Monday, April 29, 2013

Health Impacts of Cycling in Copenhagen

Copenhagen’s focus on encouraging bicycling has not only had an impact on safety and the environment; it also has had a big impact on health. Cycling is good for the body and the mind. It gets people energized for the day and calms them down after work. It also helps exercise the heart and helps people stay in the habit of moving. Cycling also means fewer cars on the road, which leads to a reduction in air and noise pollution.

In early 2012, a Copenhagen-based global alliance of cities, regions, countries, and corporations named Green Growth Leaders released a report titled Copenhagen - Beyond Green. In the report, Green Growth Leaders described the economic and social benefits of biking. Benefits from biking include lower air pollution, less accidents, less congestion, less noise, and less wear and tear on the roads. The report found that for every kilometer traveled by a bike that would have been traveled by an automobile, the taxpayers of Copenhagen save 7.8 cents. Since cyclists in Copenhagen bike more than 1.2 million kilometers per day, Copenhagen taxpayers are saving more than $34 million a year. Health benefits including less sick days used and lower medical expenses save the people of Copenhagen more than $380 million.

In Copenhagen’s most recent biannual bicycle account they looked at all the social benefits related to biking. Social benefits included in their formula included transportation costs, security, comfort, branding/tourism, transport times, and health. According to the report, every kilometer of cycling has a social benefit around 21 cents while every kilometer of driving has a net social loss of around 12 cents.

As talked about in past blog posts, Copenhagen has a plan to building a network of bicycle superhighways leading into the city from the suburbs. Two of those superhighways have already been built out, and both have seen a 10% increase in bicycle traffic already. The plan calls for an additional 26 bicycle superhighways to be built. According to Copenhagen’s local health authority, Region Hovedstaden, once the network is built out, an additional 30,000 people are expected to cycle each day. Also, 15,000 people are expected to switch from driving to cycling. According to The Copenhagen Post, studies have found that cyclists take fewer sick days than non-cyclists. Once all 26 bicycle superhighways are completed, Copenhagen expects 34,000 less sick days to be taken a year across the city. Since the average sick day costs around $300 in lost production on average, the bicycle superhighway network is expected to save Copenhagen $10 million in saved productivity over the next year and $470 million over the next 50 years once you account for the cost of the infrastructure.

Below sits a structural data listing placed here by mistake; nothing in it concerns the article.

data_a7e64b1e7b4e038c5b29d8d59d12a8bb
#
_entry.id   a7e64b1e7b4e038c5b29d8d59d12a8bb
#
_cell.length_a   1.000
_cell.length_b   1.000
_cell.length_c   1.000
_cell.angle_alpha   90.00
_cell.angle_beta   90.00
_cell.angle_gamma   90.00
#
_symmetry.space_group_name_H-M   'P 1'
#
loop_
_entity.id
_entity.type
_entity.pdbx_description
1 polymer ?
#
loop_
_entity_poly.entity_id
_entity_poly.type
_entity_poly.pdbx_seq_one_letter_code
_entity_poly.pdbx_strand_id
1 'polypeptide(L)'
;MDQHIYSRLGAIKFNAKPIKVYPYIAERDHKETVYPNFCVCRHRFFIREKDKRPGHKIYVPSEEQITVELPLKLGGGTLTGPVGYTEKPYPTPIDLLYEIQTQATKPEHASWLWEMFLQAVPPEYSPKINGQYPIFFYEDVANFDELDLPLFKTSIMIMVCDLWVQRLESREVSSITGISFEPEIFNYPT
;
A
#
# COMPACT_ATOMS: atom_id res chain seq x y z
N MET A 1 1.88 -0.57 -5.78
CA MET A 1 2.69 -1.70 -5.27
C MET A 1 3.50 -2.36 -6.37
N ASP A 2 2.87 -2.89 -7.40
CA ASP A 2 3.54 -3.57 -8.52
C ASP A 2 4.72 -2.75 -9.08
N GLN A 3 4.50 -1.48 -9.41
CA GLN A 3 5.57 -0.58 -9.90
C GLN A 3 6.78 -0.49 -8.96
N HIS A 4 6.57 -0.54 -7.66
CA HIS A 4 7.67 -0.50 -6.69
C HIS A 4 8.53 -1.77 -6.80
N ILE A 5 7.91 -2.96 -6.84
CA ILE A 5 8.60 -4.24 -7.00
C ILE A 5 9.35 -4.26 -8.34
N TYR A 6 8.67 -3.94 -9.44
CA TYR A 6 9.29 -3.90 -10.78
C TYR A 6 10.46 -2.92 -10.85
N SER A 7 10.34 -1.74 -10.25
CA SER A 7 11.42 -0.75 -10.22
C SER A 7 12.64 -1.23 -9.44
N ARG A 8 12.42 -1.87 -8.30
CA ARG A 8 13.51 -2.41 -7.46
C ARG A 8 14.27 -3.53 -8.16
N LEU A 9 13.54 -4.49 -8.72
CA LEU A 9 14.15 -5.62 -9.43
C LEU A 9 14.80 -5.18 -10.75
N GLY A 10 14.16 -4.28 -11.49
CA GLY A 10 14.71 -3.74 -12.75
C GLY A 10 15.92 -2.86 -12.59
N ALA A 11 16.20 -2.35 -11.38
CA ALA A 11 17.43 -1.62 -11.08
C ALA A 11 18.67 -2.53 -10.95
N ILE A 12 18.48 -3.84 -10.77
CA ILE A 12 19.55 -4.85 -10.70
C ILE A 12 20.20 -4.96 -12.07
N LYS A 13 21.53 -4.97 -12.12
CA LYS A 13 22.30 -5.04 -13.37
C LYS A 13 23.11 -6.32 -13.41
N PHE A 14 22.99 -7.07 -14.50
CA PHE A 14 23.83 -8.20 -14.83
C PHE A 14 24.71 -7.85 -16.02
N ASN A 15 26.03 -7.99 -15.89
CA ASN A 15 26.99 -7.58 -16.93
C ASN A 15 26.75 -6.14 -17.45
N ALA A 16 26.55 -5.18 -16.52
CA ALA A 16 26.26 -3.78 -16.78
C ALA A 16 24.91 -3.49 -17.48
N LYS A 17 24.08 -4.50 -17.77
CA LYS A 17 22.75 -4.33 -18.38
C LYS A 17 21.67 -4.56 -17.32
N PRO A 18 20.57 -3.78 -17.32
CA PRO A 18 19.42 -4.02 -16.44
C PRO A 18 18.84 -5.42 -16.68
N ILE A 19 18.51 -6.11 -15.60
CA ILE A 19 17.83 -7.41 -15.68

Copenhagen is doing many things to encourage cycling. Since cycling has so many positive impacts on safety and the environment, sometimes it’s easy to forget how many positive impacts cycling has on health. Cycling in Copenhagen not only saves citizens money on health costs, it also improves their quality of life.

Bicycle superhighways expected to save society millions by Peter Stannes
The Copenhagen Post
April 24, 2013

Copenhagen's health care system is to save $60M/y with new bike highways
Polis Network
September 20, 2012

Copenhagen's Green Sheen: It's Not Just About The Bikes by Justin Gerdes
January 23, 2012

One mile on a bike is a $.42 economic gain to society, one mile driving is a $.20 loss by Christopher Mims


  1. Do you think the difference in the popularity of cycling between Denmark and the United States is mostly attributable to built environment factors? Namely, low-density development and high speed road infrastructure. Or, do cultural factors help explain the difference? Or do the built environment and public policy help to reinforce the cultural prestige that biking enjoys in Copenhagen?

  2. Matt, you did a nice job in class hooking me into your blog post. I even jotted it down to take a look.

    The “superhighway” cycling network you outline is an absolutely fascinating idea and to me, feels like a relevant next step for a city like Copenhagen that generates such staggering volumes of cyclists on a daily basis. However, what really caught my ear was the health care topic. “Health benefits including less sick days used and lower medical expenses save the people of Copenhagen more than $380 million.” These are some pretty powerful numbers. It actually reminds me of the California Air Resource Board (CARB) and their decision to crack down hard on harmful emissions, particularly from diesel exhaust (i.e. long haul trucking fleets). The Public health benefits of reducing emissions would essentially save the city billions. “Preliminary analysis indicates that the total economic value associated with public health benefits is likely to be on the order of $4.3 billion in 2020.”
    Sounds familiar, doesn’t it?
    Obviously, Copenhagen has an entirely different model but the core idea of the issue is public health and what it would cost the government, the people and the environment depending on what decisions were made. It is novel to think that it comes down to how much decisions cost in the long run vs making a choice (possibly even an unpopular one, like in California’s case) up front, to save money in future.

    California's Climate Plan


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